• Doom for Windows [Ed: by the creator of DirectX, who isn't pleased with Windows Update.]

    Windows failed to make the leap to new business models and new distributed computing paradigms such that now in the year 2016 Microsoft is on the cutting edge of adopting Apple’s 2007 business model for Windows 10. Here’s why Microsoft has reached the end of its road. They lost the mobile market, they lost search, they’re struggling to compete in the cloud and all they have left is a legacy OS with an architecture from the days of personal computing when connectivity was something only nerds and IT managers worried about. Now the idea of personal computer security is collapsing. It is readily becoming apparent that NOTHING can stop malicious attackers from eventually penetrating the best most advanced security measures of any personal device. Furthermore, as the Edward Snowden scandal has made plain to us all, if malicious attackers aren’t breaking into our computers, then the worlds governments are requiring companies to make their products vulnerable to intrusion. The idea that a lowly personal computer behind a frail consumer router… made in China… stands any chance of resisting serious hacking attempts is a fast fading dream.

    Back when I was making online game publishing DRM (Digital Rights Management) Solutions we measured the time it took Chinese and Russian hackers to crack our best latest security attempts in weeks. Today it can take a matter of days or hours.

    The Windows Operating system has become vast, bloated and cumbersome to maintain. It faces constant security bombardment by the entire worlds connected hacker community and government security agencies. The volume of patches it needs to maintain even the most rudimentary pretext of stability and security requires a constant and overwhelming flood of Windows updates. The seriousness of the situation and the sheer flood of data Microsoft is constantly sending to our computers is staggering. I wanted to show a screen shot of my HUGE Windows Update history but mysteriously, after this most recent disastrous update… Microsoft has seen fit to clear my machine of that information…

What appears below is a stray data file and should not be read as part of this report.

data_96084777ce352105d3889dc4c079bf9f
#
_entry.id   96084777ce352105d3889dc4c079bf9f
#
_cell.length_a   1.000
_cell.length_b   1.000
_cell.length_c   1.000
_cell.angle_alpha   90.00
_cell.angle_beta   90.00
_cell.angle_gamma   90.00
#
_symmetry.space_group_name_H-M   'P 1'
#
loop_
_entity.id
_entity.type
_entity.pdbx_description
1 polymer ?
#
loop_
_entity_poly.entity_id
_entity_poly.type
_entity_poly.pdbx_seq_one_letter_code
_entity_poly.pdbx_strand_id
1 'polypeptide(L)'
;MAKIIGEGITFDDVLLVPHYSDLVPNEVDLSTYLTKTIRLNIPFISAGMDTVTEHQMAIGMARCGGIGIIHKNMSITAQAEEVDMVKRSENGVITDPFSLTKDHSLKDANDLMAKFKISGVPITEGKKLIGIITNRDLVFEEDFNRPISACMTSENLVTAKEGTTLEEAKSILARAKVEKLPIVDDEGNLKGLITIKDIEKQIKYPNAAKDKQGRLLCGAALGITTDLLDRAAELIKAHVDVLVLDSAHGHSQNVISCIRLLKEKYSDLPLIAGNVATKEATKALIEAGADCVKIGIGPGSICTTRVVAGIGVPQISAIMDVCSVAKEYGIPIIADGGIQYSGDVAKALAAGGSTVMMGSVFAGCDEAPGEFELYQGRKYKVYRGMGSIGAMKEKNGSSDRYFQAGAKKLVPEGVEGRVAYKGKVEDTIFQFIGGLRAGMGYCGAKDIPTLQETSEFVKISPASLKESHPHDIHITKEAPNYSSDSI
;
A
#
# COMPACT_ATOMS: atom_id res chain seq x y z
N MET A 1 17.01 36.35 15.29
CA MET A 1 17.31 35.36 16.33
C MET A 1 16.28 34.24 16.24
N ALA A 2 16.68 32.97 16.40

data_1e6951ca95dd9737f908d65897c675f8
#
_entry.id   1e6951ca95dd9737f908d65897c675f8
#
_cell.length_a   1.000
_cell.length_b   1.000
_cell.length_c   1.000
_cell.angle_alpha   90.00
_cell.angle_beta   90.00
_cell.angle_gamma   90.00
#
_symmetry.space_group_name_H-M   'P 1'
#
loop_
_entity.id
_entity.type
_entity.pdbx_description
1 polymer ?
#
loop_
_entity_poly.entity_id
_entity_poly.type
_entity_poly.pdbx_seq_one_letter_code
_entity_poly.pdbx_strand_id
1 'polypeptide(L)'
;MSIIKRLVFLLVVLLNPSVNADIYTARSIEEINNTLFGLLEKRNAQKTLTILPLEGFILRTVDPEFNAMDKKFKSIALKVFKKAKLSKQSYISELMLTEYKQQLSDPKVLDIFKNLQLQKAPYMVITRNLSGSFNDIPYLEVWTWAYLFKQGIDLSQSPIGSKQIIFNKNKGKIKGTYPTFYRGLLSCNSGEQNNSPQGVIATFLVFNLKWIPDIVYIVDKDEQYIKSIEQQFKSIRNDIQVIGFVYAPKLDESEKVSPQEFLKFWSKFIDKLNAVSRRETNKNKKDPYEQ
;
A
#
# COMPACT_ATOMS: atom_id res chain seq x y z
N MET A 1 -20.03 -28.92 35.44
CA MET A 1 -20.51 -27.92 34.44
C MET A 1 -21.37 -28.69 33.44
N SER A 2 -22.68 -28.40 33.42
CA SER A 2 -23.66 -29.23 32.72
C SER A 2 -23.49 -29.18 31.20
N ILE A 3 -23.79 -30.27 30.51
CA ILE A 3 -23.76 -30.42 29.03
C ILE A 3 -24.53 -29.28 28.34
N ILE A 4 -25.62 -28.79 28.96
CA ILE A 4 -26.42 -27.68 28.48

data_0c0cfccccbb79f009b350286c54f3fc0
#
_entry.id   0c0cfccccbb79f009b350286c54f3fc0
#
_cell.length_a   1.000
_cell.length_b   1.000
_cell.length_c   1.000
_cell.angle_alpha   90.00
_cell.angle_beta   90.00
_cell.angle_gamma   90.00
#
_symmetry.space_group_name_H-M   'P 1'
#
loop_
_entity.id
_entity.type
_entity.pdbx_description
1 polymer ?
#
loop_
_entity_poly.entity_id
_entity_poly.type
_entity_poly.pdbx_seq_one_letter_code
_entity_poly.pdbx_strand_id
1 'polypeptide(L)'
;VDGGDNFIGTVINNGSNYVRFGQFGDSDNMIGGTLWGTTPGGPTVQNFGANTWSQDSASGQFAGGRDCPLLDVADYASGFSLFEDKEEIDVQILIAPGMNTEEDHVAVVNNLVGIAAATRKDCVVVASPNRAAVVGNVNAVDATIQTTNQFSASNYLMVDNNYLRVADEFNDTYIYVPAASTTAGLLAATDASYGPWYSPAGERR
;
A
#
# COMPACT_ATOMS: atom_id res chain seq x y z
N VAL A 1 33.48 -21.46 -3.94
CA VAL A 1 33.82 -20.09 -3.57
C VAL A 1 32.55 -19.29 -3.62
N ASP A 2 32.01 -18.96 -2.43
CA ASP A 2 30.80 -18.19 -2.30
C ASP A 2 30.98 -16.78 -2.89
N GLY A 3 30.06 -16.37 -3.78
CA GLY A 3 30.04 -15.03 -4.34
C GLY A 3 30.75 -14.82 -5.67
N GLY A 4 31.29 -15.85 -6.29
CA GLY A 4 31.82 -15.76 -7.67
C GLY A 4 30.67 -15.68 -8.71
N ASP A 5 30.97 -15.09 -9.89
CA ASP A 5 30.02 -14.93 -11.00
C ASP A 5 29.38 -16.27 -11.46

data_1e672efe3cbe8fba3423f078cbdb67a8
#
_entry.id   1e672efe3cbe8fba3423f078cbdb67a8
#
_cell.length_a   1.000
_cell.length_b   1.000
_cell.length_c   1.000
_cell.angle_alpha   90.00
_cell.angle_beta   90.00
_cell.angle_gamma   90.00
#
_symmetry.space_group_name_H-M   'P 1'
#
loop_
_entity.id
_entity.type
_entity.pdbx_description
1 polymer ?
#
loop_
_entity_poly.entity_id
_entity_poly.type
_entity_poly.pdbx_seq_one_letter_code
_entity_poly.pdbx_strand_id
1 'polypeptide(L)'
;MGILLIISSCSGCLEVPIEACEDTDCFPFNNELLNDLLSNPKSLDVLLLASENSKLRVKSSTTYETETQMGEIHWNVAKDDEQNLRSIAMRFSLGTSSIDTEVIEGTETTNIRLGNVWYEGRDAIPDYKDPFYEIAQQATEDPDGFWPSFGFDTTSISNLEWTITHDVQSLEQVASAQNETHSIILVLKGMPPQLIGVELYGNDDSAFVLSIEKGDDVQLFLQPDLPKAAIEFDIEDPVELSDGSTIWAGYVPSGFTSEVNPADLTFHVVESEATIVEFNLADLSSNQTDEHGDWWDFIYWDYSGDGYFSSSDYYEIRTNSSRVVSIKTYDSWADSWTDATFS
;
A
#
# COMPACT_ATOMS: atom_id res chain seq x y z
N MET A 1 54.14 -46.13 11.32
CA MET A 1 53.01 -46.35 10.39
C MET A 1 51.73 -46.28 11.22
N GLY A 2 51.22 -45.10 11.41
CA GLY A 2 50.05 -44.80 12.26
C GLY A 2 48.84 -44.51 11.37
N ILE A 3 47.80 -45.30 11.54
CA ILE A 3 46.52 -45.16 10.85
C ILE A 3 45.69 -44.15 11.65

• No Free Upgrades, No New Users: Windows 10 Declines for First Time Since Launch [Ed: based on Microsoft-connected firm]

    The latest batch of market share statistics provided by Net Applications for desktop operating systems puts Windows 10 on the second position in the rankings, but it also reveals something totally unexpected that happened last month.

    Windows 10 has actually lost market share last month despite the fact that everyone expected the operating system to continue its growth, which could be a sign that Microsoft’s 1 billion devices running Windows 10 goal might take a bit longer to become reality.

read more

TuxMachines: Open Hardware

Monday 3rd of October 2016 07:48:43 AM
  • Which Raspberry Pi should you choose for your project?

    There are a number of different models and versions of the Raspberry Pi computer. But which one is best for your project?

  • Rehab Addict's Nicole Curtis and Hackers Agree : Open Hardware Rules

    They say necessity is the mother of invention and it also happens to be responsible for transforming Nicole Curtis from a waitress/real estate agent into the TV star of Rehab Addicts. Much like the dozens of high-tech makers highlighted in Thomas's book Making Makers, Nicole's early challenge of "I had no money" galvanized her to find ways to turn beat up old houses and trash into high-value treasures.

    Her approach has been enormously successful. Nicole routinely shows her Rehab Addict fans how to remodel their homes and save a fortune. For example, she redid a bathroom by upcycling what others discarded for a tenth of the cost of putting in a new bathroom. Her videos provide the how tos for anyone with similar problems -they represent the "source code" to rehab a house.

read more

TuxMachines: Open source drives companies to change hiring and development

Monday 3rd of October 2016 07:42:52 AM

"Do I want to play with this open source thing?" This was the question most people asked 20 years ago when I started reviewing PostgreSQL bug fixes and assembling like-minded database colleagues to help start the PostgreSQL Global Development Group.

It's mind-blowing to see how much things have changed.

Today, not becoming a follower of some open source community almost means you're cobaling yourself—excluding yourself from the reality of how organizations use open software today. As engineers, we always want to keep up with the latest technologies not only to satisfy our desire to create and innovate, but also to remain marketable in a business world where products and technology constantly evolve. What's happened with the open source movement is different.